Cosco Shipping transports part of fire-stricken Maersk Honam
The sound part of the vessel Maersk Honam, which was hit by a serious fire last year, is now being transported to Hyundai Heavy Industries Shipyard in South Korea, where it will be rebuilt.
The section was successfully loaded aboard Cosco Shipping’s heavy lift vessel Xin Guan Hua on open waters outside Dubai (UAE) on Saturday, 2 February. Currently in transit, it is expected to pass Singapore Strait today (18 February 2019).
The heavy-lift vessel will deliver the 228.5-metres-long section from midship to stern at Hyundai Heavy Industries Shipyard in South Korea in March, the same yard the vessel was built in 2017.
At the Hyundai Heavy Industries Shipyard, the sound section of Maersk Honam will be joined with a new build forward section. The former forward section is safely moored at Drydock World Dubai for continued removal of damaged containers and debris. The rebuilt vessel is expected to resume service again in the second half of 2019.
SEE PHOTO’S OF THE TRANSPORT BELOW.
The Maersk Honam caught fire on March 6 last year while sailing in the Arabian Sea. Five of the 27 crew members were killed in the accident.
Although an official investigation into the cause of the fire is still open, Maersk has already changed its policies regarding the stowage of containers with dangerous goods. Containers holding dangerous goods are often the cause for serious fires aboard containerships and have led to a series of severe fires during the last few years.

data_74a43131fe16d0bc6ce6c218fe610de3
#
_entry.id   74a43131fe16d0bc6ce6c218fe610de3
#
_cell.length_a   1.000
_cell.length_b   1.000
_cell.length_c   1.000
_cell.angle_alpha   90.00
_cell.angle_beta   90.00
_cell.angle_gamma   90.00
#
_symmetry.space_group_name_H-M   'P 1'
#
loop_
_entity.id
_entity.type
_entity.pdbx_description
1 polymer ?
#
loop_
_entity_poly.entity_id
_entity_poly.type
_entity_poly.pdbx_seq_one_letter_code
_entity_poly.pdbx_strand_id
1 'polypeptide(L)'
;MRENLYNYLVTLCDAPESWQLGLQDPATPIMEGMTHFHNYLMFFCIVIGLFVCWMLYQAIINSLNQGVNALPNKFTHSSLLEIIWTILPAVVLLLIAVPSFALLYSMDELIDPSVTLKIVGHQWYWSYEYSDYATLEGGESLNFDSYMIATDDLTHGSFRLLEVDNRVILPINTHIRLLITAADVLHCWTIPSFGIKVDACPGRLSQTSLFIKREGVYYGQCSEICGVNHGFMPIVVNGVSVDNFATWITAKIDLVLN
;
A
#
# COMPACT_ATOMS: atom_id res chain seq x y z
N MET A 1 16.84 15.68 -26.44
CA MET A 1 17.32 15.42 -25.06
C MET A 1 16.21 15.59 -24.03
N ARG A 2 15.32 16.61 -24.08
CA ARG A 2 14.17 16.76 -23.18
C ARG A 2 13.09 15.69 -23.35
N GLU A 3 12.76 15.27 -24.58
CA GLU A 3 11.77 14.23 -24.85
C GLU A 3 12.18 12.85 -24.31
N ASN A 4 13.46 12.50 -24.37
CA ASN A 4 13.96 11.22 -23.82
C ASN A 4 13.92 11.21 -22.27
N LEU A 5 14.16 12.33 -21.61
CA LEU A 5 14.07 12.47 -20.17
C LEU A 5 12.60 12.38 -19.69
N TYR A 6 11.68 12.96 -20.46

‘All cargo aboard Maersk Honam was accepted as per the requirements of the International Maritime Dangerous Goods Code and stowed onboard the vessel accordingly. Despite this, as the fire originated in a cargo hold in front of the accommodation which held several containers with dangerous goods, it had an unbearably tragic outcome,” says Ole Graa Jakobsen, Head of Fleet Technology at Maersk.
‘This clearly showed us that the international regulations and practices with regards to dangerous goods stowage needs to be reviewed in order to optimally protect crew, cargo, environment and vessels.’
To prevent container fires from having such desastreus consequences again, the Danish shipping company together with classification bureau ABS reviewed their ship designs and identified six different risk zones.
Containers holding dangerous goods will no longer be stowed next to accommodation and main propulsion plant, which is defined as the zone with the lowest risk tolerance. Similarly, risk tolerance will be low below deck and in the middle of the vessel, whereas the risk tolerance will be higher on deck fore and aft.
‘Container ship fires are a problem for our entire industry and we intend to share and discuss our learnings from this thorough review within relevant industry forums. We very much believe that discussions, views and insights among container carriers can further improve fire safety in our industry’, says Ole Graa Jakobsen.